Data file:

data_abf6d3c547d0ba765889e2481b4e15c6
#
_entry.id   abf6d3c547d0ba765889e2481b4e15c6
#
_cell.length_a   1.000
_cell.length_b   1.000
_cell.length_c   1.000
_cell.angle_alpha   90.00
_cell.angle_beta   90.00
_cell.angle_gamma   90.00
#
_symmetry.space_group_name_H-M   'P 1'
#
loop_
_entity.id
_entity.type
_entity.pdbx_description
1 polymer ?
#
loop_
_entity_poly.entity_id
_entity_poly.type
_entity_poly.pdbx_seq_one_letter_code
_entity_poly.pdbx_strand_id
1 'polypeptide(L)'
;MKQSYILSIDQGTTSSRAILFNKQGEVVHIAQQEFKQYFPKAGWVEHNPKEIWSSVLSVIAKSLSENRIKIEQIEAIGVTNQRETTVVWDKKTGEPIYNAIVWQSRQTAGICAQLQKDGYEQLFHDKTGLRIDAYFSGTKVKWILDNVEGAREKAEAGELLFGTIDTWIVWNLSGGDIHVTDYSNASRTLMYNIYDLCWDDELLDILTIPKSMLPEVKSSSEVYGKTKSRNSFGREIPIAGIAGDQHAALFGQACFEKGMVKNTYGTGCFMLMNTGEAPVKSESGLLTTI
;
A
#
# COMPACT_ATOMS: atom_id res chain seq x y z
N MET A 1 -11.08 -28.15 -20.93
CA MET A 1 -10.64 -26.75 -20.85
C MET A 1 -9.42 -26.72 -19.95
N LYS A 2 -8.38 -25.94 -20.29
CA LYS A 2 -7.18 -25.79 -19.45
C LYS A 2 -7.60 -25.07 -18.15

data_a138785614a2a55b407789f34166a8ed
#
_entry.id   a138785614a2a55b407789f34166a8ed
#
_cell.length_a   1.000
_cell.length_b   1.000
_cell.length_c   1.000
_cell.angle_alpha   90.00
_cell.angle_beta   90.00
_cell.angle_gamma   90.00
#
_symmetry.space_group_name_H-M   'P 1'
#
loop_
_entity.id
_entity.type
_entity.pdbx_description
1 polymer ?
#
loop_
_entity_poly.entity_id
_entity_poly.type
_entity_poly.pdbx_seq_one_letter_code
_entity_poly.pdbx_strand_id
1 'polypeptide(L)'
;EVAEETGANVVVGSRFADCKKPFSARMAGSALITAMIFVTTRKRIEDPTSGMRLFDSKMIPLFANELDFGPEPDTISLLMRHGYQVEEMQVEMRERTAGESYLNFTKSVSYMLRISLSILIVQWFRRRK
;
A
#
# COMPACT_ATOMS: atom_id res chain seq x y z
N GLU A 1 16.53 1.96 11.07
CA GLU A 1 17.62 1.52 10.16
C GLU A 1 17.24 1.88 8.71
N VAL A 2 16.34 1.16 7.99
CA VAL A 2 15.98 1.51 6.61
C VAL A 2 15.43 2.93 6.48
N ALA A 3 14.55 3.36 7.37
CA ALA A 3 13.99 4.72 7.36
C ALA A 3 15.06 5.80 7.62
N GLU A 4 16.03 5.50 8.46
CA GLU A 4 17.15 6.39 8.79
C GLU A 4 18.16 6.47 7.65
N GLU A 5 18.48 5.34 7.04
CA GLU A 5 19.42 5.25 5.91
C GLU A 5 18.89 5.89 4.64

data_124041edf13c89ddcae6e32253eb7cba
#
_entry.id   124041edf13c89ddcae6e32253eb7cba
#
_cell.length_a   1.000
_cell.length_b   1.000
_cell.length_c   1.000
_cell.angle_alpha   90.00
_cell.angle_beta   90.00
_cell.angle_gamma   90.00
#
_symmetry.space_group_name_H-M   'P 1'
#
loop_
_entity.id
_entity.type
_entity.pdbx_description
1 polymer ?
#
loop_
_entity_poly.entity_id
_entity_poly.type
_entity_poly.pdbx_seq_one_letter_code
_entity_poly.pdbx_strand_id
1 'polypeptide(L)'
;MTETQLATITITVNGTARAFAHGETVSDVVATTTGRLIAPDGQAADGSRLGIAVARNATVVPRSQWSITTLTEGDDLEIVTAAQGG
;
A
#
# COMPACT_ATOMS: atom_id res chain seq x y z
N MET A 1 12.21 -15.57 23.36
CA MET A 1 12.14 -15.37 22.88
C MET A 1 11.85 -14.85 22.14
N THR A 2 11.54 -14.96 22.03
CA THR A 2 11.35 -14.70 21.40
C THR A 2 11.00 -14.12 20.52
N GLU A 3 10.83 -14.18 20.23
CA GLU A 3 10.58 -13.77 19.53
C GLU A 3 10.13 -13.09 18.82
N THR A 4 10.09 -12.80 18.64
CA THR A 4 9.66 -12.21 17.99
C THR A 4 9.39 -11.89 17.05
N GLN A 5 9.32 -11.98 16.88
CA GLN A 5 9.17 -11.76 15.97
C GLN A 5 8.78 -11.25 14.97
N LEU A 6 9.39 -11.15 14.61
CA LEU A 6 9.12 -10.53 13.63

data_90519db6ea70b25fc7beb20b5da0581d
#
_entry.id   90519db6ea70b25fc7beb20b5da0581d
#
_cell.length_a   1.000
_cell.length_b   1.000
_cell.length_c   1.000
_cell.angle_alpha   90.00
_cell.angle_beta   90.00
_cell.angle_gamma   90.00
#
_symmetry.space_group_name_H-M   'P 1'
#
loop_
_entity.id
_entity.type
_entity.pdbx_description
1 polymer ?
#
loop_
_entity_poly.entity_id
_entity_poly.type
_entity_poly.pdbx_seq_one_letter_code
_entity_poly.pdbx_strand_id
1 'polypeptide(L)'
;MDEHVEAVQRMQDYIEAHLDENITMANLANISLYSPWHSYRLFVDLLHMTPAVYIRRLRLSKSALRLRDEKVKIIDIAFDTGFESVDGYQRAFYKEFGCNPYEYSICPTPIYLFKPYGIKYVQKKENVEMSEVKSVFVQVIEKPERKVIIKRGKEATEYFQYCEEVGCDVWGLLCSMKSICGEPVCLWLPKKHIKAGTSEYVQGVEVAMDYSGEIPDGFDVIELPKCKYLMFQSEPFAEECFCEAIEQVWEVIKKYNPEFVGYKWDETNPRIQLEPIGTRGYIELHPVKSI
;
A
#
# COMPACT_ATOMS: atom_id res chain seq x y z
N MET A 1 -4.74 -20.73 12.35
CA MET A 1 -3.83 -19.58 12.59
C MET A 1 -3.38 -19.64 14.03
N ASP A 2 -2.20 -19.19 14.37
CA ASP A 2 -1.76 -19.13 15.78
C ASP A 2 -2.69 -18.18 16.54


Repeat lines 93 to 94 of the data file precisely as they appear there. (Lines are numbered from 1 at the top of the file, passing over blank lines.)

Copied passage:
_symmetry.space_group_name_H-M   'P 1'
#